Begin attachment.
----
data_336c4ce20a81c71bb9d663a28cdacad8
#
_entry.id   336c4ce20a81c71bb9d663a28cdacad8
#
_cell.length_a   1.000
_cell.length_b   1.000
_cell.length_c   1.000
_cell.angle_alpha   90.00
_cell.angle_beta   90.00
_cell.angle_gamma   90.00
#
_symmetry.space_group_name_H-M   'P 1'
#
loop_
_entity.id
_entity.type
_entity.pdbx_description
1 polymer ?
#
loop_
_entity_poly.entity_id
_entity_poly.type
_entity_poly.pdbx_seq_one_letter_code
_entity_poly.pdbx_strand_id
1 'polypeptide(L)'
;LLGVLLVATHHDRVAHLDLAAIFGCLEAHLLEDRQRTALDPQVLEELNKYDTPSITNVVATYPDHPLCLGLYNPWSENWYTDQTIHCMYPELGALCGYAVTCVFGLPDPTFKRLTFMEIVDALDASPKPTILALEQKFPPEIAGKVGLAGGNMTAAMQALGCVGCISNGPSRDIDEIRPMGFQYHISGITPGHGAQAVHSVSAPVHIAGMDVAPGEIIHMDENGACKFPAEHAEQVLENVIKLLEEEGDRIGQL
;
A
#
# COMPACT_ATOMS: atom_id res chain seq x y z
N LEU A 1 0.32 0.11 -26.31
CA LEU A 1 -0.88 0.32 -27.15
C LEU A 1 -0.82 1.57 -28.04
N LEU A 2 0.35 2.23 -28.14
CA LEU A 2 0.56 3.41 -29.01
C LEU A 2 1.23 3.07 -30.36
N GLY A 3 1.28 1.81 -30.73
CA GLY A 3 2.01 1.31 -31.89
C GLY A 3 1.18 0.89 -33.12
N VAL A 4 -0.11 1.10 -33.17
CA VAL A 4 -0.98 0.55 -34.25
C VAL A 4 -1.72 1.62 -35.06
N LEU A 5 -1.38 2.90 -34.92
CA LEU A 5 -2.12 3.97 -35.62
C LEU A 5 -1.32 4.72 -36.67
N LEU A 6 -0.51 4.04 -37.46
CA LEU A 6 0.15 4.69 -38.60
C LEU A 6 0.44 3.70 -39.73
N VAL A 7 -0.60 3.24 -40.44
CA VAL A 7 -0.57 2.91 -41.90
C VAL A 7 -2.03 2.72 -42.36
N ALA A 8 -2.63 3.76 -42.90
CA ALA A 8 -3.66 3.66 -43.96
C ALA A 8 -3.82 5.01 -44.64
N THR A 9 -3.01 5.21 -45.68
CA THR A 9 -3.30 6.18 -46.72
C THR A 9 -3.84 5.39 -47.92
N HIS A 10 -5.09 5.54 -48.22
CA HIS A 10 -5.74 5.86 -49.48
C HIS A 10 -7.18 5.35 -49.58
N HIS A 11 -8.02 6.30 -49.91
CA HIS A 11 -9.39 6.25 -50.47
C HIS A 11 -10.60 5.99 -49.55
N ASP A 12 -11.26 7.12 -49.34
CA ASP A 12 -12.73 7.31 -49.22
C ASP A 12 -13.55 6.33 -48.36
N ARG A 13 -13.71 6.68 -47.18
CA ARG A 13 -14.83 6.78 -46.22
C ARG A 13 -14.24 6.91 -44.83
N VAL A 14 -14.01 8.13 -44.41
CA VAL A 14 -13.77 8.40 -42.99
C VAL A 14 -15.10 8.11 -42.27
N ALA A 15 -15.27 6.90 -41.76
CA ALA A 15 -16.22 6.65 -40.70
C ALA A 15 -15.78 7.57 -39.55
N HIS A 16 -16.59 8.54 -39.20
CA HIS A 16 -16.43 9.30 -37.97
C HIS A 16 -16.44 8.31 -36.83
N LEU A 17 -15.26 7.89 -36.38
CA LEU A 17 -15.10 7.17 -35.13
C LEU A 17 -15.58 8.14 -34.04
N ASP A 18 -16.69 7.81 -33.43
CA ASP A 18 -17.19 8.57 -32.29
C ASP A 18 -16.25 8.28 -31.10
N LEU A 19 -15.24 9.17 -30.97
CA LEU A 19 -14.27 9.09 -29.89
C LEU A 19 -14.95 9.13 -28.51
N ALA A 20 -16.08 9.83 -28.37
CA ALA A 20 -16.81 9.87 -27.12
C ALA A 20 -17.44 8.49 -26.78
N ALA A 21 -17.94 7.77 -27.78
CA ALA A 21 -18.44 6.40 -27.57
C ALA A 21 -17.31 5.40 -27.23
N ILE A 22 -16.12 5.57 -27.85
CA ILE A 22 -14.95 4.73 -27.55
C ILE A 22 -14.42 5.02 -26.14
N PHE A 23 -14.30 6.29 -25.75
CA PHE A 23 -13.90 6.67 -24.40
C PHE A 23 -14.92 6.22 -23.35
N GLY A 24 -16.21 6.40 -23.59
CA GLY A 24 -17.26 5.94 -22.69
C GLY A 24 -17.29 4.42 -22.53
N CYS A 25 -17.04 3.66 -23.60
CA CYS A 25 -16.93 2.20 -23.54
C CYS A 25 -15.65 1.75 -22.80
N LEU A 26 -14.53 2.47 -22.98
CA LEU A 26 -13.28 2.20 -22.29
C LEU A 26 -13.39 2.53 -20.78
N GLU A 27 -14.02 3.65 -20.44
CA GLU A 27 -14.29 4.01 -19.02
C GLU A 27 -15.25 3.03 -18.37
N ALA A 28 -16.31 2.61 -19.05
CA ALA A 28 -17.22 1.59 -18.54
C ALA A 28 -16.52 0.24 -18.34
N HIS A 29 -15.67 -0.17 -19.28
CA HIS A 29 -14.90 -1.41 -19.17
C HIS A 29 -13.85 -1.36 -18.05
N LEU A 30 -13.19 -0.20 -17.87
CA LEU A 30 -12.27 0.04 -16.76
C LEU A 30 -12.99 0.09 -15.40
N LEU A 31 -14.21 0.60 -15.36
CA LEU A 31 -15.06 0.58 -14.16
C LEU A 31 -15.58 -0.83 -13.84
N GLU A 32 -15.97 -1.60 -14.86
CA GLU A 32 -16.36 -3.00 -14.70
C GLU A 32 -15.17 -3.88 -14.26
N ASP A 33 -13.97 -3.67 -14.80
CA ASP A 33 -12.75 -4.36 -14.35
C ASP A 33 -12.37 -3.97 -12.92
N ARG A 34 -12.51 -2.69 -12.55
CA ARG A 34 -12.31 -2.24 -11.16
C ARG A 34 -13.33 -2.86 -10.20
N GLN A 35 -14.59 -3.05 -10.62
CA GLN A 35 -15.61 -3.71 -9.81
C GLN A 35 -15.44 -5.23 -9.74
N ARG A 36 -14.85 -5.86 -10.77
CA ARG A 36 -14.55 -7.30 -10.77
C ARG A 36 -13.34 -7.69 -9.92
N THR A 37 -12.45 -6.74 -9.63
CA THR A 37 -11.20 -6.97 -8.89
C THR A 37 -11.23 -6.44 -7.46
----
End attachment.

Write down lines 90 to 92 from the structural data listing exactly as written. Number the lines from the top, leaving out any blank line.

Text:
C ALA A 20 -17.44 8.49 -26.78
N ALA A 21 -17.94 7.77 -27.78
CA ALA A 21 -18.44 6.40 -27.57